Environmental Impacts of Road Vehicles: Past, Present and Future
Water and Soil Pollution Implications of Road Traffic
Published:13 Jun 2017
Special Collection: 2017 ebook collection , ECCC Environmental eBooks 1968-2022
Ashantha Goonetilleke, Buddhi Wijesiri, Erick R. Bandala, 2017. "Water and Soil Pollution Implications of Road Traffic", Environmental Impacts of Road Vehicles: Past, Present and Future, R M Harrison, R E Hester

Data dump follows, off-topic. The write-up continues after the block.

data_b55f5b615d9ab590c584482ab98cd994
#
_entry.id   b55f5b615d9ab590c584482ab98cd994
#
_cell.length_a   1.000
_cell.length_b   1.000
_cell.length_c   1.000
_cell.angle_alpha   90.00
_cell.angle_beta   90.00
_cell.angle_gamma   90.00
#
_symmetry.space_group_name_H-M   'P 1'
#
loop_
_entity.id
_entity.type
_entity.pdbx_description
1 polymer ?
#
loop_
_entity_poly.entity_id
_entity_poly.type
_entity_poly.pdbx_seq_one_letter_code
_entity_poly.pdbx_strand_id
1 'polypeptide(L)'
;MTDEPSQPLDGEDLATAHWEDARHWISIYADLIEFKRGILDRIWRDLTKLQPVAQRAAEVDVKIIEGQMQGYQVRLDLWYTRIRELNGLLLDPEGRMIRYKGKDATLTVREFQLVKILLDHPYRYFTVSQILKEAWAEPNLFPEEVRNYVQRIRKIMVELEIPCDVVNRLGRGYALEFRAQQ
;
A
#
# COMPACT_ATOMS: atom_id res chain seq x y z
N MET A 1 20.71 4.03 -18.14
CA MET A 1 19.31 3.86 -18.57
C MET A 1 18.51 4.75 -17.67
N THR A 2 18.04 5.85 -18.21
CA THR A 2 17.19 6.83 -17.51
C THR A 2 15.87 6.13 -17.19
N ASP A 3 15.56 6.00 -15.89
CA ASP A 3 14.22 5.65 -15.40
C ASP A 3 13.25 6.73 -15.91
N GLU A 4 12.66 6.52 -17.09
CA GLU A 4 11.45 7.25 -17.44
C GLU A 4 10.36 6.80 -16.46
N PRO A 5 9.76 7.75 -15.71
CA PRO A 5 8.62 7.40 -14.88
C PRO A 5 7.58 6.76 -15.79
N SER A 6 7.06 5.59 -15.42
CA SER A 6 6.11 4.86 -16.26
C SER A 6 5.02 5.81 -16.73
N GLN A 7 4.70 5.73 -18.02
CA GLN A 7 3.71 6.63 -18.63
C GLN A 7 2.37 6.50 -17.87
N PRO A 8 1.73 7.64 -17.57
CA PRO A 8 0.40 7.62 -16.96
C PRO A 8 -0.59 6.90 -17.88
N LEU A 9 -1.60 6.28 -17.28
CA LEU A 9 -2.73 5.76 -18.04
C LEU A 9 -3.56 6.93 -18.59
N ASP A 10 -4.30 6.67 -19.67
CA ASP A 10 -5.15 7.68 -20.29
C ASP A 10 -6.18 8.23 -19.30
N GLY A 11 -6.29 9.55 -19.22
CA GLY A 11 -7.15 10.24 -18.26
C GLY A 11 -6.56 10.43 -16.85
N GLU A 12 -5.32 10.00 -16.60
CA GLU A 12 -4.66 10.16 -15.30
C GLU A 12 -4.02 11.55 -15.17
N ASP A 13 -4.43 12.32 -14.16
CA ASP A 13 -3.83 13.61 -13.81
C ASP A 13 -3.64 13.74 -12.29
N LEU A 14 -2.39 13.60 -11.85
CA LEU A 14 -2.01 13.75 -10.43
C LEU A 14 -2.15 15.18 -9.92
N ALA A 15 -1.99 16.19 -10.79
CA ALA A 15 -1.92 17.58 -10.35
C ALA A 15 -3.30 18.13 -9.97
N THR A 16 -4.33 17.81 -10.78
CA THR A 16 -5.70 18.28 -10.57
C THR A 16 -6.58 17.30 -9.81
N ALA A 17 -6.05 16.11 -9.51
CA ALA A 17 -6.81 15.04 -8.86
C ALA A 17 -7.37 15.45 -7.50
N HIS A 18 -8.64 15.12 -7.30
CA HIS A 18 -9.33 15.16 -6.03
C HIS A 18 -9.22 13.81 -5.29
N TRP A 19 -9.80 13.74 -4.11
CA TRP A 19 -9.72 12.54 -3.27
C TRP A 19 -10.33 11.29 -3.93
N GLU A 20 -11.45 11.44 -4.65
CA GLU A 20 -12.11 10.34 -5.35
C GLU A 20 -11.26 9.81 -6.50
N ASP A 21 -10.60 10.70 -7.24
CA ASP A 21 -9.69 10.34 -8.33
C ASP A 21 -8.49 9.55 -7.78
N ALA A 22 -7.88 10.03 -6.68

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Rising vehicle ownership around the world has resulted in greater traffic volumes on roads and associated traffic-generated pollutants. Vehicular traffic and, by implication, road surfaces are among the most important sources of pollutants to the environment, particularly the urban environment, and can have significant human and ecosystem health impacts. Research studies have confirmed the vulnerability of the population living near high-traffic areas, particularly the elderly. An equal concern is the uptake of trace metals by plants near road environments. Road surfaces also act as repositories for pollutants from other sources that can react with traffic-generated pollutants, leading to changes to pollutant characteristics, influencing their solubility, reactivity, bioavailability, mobility, toxicity and persistence. Pollutants deposited on road surfaces are incorporated in road dust. The primary sources of traffic pollutants are exhaust emissions, fuel and lubrication system leakages, component wear such as tyres, brakes and chassis and road surface wear. Traffic and road surface factors play significant roles in influencing the type, amount and rate of pollutant generation. It has been found that traffic congestion is more significant than traffic volume in terms of pollutant generation. The pollutant emissions from heavy-duty vehicles that use diesel are different compared to light-duty vehicles that use gasoline. Very wide ranges of trace metals and hydrocarbons are emitted into the environment as a result of fuel combustion and vehicle component and road surface wear. The metals most commonly originating from traffic activities include Cd, Cu, Cr, Ni and Zn. Pb is added to road surfaces by the accumulation in soils due to past usage of leaded fuels, as well as ongoing contributions from the wear of vehicle components and road paint. Among the hydrocarbons, polycyclic aromatic hydrocarbons are of most concern, as these compounds represent a significant class of suspected carcinogens. Used lubrication oil and incomplete combustion of fossil fuels, particularly diesel, are significant contributors of polycyclic aromatic hydrocarbons to the environment. It is hypothesised that climate change-driven alterations to climate characteristics will influence changes to traffic pollutant build-up on ground surfaces and wash-off with stormwater runoff.